What Are You Thinking?

The apostle Paul had a clear understanding of how your thinking affects the success of your spiritual growth. This understanding is expressed in several of his letters to the various churches. Indeed, the fact that he mentions the significance of our thinking so often should give us an indication of the importance of controlling our thoughts.

Paul covers a wide-ranging number of topics in his second letter to the Corinthians. It will be interesting to discuss with him once we cross the Jordan what provoked some of the things he wrote. However, it should be evident on this side of the Jordan how important he felt it was to be in control of our thoughts.

Toward the end of the second letter to the Corinthians, Paul wrote, “For though we walk in the flesh, we do not war according to the flesh. For the weapons of our warfare are not carnal but mighty in God for pulling down strongholds, casting down arguments and every high thing that exalts itself against the knowledge of God, bringing every thought into captivity to the obedience of Christ.” 2 Corinthians 10:3–5

Clearly one of the “weapons of our warfare” that is “mighty in God” is exercising our ability to “[bring] every thought into captivity to the obedience of Christ.”

Paul also refers to this weapon in his letter to the Colossians where he wrote, “Set your mind [affections] on things above, not on things on the earth.” Colossians 3:2

Then twice in his letter to the Philippians, Paul mentions this weapon again, addressing it from two different angles. In Philippians 2:5, Paul, speaking imperatively, wrote, “Let this mind be in you which was also in Christ Jesus.” Then in the next chapter, he speaks of “the enemies of the cross of Christ” who “set their mind on earthly things.” Philippians 3:18, 19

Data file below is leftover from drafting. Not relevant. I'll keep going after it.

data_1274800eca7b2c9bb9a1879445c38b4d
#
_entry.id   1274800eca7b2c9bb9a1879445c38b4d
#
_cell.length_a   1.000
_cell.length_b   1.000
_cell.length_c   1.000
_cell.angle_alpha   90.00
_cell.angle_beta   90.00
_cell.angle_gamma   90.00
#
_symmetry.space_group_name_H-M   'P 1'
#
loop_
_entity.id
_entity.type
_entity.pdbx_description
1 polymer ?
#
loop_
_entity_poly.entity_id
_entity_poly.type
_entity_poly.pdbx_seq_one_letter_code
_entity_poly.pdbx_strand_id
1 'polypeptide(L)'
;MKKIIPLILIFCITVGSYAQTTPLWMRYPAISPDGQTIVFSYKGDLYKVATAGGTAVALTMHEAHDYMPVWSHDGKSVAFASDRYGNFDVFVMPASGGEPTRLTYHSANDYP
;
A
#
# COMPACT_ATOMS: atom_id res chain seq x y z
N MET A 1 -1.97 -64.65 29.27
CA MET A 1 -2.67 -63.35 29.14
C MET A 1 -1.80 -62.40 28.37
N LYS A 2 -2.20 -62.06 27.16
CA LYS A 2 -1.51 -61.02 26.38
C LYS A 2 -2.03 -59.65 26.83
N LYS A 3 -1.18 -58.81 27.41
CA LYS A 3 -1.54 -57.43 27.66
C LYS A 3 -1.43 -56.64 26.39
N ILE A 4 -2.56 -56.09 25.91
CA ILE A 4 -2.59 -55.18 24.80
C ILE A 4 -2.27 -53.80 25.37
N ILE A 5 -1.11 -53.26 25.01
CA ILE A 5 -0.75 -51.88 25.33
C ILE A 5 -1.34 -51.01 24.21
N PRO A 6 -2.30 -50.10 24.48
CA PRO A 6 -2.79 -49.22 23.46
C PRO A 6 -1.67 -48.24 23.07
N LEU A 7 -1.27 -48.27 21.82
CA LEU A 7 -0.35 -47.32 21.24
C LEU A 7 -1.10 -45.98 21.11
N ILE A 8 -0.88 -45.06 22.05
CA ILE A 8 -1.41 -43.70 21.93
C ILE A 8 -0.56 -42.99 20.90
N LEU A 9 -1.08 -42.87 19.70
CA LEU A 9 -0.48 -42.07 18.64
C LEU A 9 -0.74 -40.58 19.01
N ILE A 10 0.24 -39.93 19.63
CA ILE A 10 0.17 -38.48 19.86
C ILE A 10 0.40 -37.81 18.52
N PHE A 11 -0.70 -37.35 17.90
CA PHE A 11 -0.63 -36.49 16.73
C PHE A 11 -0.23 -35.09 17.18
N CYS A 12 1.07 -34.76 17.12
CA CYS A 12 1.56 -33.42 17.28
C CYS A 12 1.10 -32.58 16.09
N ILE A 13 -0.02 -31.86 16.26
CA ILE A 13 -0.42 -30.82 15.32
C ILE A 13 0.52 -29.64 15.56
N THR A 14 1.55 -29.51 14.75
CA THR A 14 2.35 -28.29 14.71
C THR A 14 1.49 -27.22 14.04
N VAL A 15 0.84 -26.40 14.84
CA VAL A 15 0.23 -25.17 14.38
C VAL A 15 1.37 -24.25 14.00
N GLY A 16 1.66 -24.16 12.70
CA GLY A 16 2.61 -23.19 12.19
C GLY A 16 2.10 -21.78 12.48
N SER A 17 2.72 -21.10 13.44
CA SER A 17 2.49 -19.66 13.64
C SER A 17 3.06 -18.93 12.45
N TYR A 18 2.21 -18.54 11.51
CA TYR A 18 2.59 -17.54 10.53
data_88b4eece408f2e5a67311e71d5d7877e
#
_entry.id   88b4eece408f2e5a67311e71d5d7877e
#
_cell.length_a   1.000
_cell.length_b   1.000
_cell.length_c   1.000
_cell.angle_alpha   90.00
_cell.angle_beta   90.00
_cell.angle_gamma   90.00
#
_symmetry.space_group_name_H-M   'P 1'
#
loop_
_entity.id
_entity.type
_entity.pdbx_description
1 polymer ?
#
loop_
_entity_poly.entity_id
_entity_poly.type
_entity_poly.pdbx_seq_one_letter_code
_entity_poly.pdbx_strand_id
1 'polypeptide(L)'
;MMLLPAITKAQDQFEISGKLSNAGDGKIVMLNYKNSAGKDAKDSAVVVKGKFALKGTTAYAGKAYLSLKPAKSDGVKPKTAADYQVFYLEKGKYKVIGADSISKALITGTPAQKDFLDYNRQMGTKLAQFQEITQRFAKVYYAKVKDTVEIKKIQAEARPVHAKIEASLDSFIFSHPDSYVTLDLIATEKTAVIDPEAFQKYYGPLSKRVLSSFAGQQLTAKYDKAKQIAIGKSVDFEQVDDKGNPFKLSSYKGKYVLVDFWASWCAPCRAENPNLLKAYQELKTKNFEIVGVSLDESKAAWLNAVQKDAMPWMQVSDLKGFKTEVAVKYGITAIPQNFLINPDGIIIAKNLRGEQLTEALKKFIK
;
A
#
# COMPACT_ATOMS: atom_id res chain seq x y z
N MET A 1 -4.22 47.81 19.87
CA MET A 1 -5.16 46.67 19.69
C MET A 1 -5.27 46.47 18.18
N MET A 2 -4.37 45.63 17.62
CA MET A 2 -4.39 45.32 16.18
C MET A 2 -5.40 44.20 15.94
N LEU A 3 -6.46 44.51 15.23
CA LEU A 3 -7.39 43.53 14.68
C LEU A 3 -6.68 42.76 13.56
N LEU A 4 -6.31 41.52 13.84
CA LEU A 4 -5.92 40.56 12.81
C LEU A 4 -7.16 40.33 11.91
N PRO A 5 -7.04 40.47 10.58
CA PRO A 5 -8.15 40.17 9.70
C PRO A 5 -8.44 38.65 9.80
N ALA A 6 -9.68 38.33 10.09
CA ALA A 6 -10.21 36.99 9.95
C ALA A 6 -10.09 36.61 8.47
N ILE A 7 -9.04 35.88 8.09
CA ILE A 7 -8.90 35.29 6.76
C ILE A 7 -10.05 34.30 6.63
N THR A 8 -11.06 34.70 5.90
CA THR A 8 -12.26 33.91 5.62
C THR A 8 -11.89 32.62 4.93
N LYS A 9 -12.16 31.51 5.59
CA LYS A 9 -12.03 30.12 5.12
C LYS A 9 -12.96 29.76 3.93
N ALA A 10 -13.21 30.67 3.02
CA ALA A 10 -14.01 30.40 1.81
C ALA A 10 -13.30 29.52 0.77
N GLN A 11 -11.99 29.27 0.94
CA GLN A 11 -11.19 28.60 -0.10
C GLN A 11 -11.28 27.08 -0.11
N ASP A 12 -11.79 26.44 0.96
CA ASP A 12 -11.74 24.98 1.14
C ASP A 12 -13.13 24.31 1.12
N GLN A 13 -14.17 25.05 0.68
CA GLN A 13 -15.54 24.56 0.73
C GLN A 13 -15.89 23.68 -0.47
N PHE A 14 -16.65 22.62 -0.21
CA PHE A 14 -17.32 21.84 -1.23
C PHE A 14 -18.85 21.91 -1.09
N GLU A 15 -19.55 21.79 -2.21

Inspiration addresses over and over again the importance of controlling our thinking and setting our mind on things above.

“When God’s people take their eyes off the things of this world and place them on heaven and heavenly things they will be a peculiar people, because they will see the mercy and goodness and compassion that God has shown to the children of men. His love will call forth a response from them, and their lives will show to those around them that the Spirit of God is controlling them, that they are setting their affections on things above, not on the things of the earth.” Maranatha, 322

“God wishes us to have the mastery over ourselves. But He cannot help us without our consent and co-operation. The divine Spirit works through the powers and faculties given to man. Of ourselves, we are not able to bring the purposes and desires and inclinations into harmony with the will of God; but if we are ‘willing to be made willing,’ the Saviour will accomplish this for us, ‘Casting down imaginations, and every high thing that exalteth itself against the knowledge of God, and bringing into captivity every thought to the obedience of Christ.’ 2 Corinthians 10:5.” The Acts of the Apostles, 482, 483

It is next to impossible to accomplish this essential objective without the surrender of the whole heart to the control of the Holy Spirit. Remember, this is warfare. Each of us has our own personal great controversy to deal with. It may seem counter-intuitive, but winning this war requires surrendering—not something one learns in the usual terms of worldly warfare, but “When we submit [surrender] ourselves to Christ, the heart is united with His heart, the will is merged in His will, the mind becomes one with His mind, the thoughts are brought into captivity to Him; we live His life. This is what it means to be clothed with the garment of His righteousness. Then as the Lord looks upon us He sees, not the fig-leaf garment, not the nakedness and deformity of sin, but His own robe of righteousness, which is perfect obedience to the law of Jehovah.” Christ’s Object Lessons, 312

“Moral purity depends on right thinking and right acting. Evil thoughts destroy the soul, while a right control of the thoughts prepares the mind to labor harmoniously for the Master. Every thought should be brought into captivity to the obedience of Christ.” Gospel Workers, 126, 127

“To the heart that has become purified, all is changed. Transformation of character is the testimony to the world of an indwelling Christ. The Spirit of God produces a new life in the soul, bringing the thoughts and desires into obedience to the will of Christ; and the inward man is renewed in the image of God. Weak and erring men and women show to the world that the redeeming power of grace can cause the faulty character to develop into symmetry and abundant fruitfulness.” Prophets and Kings, 233